In the House, Doggett’s voting record puts him among the most-liberal Texans and near the center of all Democrats. In the days of the Republican majority, he was a frequent critic of House Speaker Newt Gingrich and a close ally of minority whips David Bonior of Michigan and Nancy Pelosi of California. (He backed Pelosi against fellow Texan Martin Frost in her race for minority leader.) In 1999, he gained a seat on the House Ways and Means Committee. Along with other Democrats, he voted against most of Bush’s major tax bills and other initiatives. In 2002, he was a leader in opposing the resolution authorizing the use of force in Iraq. (Even he reported being surprised that 126 House Democrats voted against it.)
When Democrats took control of the House in 2007, Doggett set his priorities as eliminating tax shelters and loopholes and negotiating prescription-drug prices for Medicare. He also sought tax incentives for purchasers of plug-in hybrid electric cars. Often without the publicity of his earlier days in the minority, he had real impact on a number of issues. In May 2009, when President Obama announced his plan to reform international tax policy, he cited Doggett’s input on proposals to crack down on overseas tax evasion.
Reflecting his district’s environmental activism, Doggett was among the Ways and Means Democrats who asserted the panel’s role in global-warming legislation, then dominated by the House Energy and Commerce Committee. “In my view, the more the merrier,” he said in 2008. He won House passage in September 2008 of a bill to create a “silver alert” modeled on the Texas program to track wandering senior citizens who may have Alzheimer’s disease. He helped increase funds for UT in the Democratic economic-stimulus bill of 2009 and won a new tax credit for higher education.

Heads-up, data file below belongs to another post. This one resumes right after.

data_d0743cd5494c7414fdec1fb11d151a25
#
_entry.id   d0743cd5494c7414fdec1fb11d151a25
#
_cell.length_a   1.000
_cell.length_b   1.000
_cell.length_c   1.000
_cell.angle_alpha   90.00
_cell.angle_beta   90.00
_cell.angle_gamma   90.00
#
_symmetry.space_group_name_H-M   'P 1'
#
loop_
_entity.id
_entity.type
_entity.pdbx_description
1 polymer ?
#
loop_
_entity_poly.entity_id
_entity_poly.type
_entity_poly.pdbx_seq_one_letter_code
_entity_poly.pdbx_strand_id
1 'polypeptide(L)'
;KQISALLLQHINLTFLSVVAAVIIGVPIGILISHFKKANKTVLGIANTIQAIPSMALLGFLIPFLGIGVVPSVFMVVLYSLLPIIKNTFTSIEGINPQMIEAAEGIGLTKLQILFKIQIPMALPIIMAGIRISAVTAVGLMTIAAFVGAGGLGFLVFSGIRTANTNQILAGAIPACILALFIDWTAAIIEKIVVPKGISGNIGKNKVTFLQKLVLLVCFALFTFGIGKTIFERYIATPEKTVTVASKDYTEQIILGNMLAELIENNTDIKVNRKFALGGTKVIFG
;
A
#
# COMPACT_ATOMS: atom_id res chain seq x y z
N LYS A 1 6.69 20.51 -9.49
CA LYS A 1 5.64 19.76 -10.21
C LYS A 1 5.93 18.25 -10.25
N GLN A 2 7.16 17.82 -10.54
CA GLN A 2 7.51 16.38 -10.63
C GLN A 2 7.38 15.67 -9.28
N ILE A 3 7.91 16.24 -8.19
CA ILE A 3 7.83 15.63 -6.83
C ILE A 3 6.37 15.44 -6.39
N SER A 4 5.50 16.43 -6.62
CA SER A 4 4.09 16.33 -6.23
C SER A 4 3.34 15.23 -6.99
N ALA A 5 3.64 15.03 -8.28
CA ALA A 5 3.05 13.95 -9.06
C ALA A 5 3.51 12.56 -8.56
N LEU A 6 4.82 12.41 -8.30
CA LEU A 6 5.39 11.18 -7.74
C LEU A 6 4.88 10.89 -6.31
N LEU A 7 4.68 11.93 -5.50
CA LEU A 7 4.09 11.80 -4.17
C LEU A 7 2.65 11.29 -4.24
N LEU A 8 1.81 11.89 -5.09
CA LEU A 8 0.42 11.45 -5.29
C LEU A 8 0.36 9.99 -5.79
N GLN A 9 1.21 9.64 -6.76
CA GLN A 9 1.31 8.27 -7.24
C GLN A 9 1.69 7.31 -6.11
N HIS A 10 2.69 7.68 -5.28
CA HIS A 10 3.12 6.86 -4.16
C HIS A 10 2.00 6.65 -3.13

Republicans were giddy in 2003 at the prospect that redistricting might end Doggett’s congressional career. But he took up the challenge. As some other dislocated Texas Democrats took their fight to the courts, Doggett took his case to the voters of his new district. He started by working hard to get the support of elected officials and party activists along the border. “I chose to spend not a few hours here in the Valley in the month of December (2003), but a few weeks, to resume old friendships,” he said in McAllen. Meanwhile, the best-known Hispanic challengers for a Democratic primary dropped out for various reasons. Doggett faced Leticia Hinojosa, a former district-court judge from McAllen. She called herself a “pragmatist” in contrast to the outspoken Doggett, and she claimed a closer identification with voters. “I’m Leticia Hinojosa, and I grew up poor in the Valley,” she said in her radio ad. But Doggett’s strong local base and relentless pursuit of new voters prevailed. He campaigned less against Hinojosa than against the redistricters. If he lost, Doggett told voters, “Tom DeLay will have won,” a reference to the powerful GOP majority leaders from Texas who had orchestrated the remap. Doggett won the primary 64%-36%. He led 88%-12% in Travis County and held Hinojosa to a standoff in Hidalgo County.
Although the primary effectively sealed his re-election, Doggett faced a spirited challenge in the 2004 general from Becky Armendariz Klein. She called herself a conservative “new voice with new ideas” and cited her experience as policy director for Gov. Bush and as chairwoman of the Texas Public Utility Commission. Klein raised more than $800,000 and criticized Doggett for failing to work across party lines. Doggett tweaked her for her bid for ethnic voters, saying she’d pulled out her “long forgotten maiden name” to run for the seat. He won 68%-31%, getting 79% in Travis County and 60% in Hidalgo County.